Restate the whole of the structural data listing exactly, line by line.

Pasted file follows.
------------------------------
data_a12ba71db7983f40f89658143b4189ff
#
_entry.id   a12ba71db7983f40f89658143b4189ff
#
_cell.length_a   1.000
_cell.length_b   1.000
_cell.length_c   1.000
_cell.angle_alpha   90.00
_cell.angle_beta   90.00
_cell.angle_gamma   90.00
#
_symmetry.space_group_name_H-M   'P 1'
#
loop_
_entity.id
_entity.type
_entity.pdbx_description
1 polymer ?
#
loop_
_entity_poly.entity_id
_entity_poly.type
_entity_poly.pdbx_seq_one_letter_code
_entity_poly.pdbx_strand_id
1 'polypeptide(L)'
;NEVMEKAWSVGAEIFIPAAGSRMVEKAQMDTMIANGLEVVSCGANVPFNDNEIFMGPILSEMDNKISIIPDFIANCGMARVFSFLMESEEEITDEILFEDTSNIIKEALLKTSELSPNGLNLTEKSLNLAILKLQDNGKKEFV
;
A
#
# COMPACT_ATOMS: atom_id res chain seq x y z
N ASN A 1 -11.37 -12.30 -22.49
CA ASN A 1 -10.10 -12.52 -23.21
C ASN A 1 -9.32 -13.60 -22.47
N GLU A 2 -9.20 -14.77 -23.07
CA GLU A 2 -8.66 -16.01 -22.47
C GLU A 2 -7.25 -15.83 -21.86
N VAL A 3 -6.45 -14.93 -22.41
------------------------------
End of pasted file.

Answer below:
data_a12ba71db7983f40f89658143b4189ff
#
_entry.id   a12ba71db7983f40f89658143b4189ff
#
_cell.length_a   1.000
_cell.length_b   1.000
_cell.length_c   1.000
_cell.angle_alpha   90.00
_cell.angle_beta   90.00
_cell.angle_gamma   90.00
#
_symmetry.space_group_name_H-M   'P 1'
#
loop_
_entity.id
_entity.type
_entity.pdbx_description
1 polymer ?
#
loop_
_entity_poly.entity_id
_entity_poly.type
_entity_poly.pdbx_seq_one_letter_code
_entity_poly.pdbx_strand_id
1 'polypeptide(L)'
;NEVMEKAWSVGAEIFIPAAGSRMVEKAQMDTMIANGLEVVSCGANVPFNDNEIFMGPILSEMDNKISIIPDFIANCGMARVFSFLMESEEEITDEILFEDTSNIIKEALLKTSELSPNGLNLTEKSLNLAILKLQDNGKKEFV
;
A
#
# COMPACT_ATOMS: atom_id res chain seq x y z
N ASN A 1 -11.37 -12.30 -22.49
CA ASN A 1 -10.10 -12.52 -23.21
C ASN A 1 -9.32 -13.60 -22.47
N GLU A 2 -9.20 -14.77 -23.07
CA GLU A 2 -8.66 -16.01 -22.47
C GLU A 2 -7.25 -15.83 -21.86
N VAL A 3 -6.45 -14.93 -22.41